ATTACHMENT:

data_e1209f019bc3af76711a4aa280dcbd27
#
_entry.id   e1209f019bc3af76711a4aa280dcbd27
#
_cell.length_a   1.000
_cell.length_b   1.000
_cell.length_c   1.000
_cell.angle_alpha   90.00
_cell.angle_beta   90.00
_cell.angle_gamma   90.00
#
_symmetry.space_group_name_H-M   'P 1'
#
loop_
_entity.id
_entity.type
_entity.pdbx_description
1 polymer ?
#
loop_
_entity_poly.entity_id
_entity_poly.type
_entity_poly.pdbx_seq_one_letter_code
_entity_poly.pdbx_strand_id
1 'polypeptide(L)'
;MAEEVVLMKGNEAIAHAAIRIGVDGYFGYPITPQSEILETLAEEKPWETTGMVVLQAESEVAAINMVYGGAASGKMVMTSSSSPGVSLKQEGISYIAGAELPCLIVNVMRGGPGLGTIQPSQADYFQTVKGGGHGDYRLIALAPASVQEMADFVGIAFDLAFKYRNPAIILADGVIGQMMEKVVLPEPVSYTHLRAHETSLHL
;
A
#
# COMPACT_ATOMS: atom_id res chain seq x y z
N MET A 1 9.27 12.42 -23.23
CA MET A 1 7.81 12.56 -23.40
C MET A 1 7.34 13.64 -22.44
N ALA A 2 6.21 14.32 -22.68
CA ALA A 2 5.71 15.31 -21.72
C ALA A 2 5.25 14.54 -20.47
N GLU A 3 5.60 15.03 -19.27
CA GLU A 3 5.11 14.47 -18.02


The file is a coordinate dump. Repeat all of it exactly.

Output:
data_e1209f019bc3af76711a4aa280dcbd27
#
_entry.id   e1209f019bc3af76711a4aa280dcbd27
#
_cell.length_a   1.000
_cell.length_b   1.000
_cell.length_c   1.000
_cell.angle_alpha   90.00
_cell.angle_beta   90.00
_cell.angle_gamma   90.00
#
_symmetry.space_group_name_H-M   'P 1'
#
loop_
_entity.id
_entity.type
_entity.pdbx_description
1 polymer ?
#
loop_
_entity_poly.entity_id
_entity_poly.type
_entity_poly.pdbx_seq_one_letter_code
_entity_poly.pdbx_strand_id
1 'polypeptide(L)'
;MAEEVVLMKGNEAIAHAAIRIGVDGYFGYPITPQSEILETLAEEKPWETTGMVVLQAESEVAAINMVYGGAASGKMVMTSSSSPGVSLKQEGISYIAGAELPCLIVNVMRGGPGLGTIQPSQADYFQTVKGGGHGDYRLIALAPASVQEMADFVGIAFDLAFKYRNPAIILADGVIGQMMEKVVLPEPVSYTHLRAHETSLHL
;
A
#
# COMPACT_ATOMS: atom_id res chain seq x y z
N MET A 1 9.27 12.42 -23.23
CA MET A 1 7.81 12.56 -23.40
C MET A 1 7.34 13.64 -22.44
N ALA A 2 6.21 14.32 -22.68
CA ALA A 2 5.71 15.31 -21.72
C ALA A 2 5.25 14.54 -20.47
N GLU A 3 5.60 15.03 -19.27
CA GLU A 3 5.11 14.47 -18.02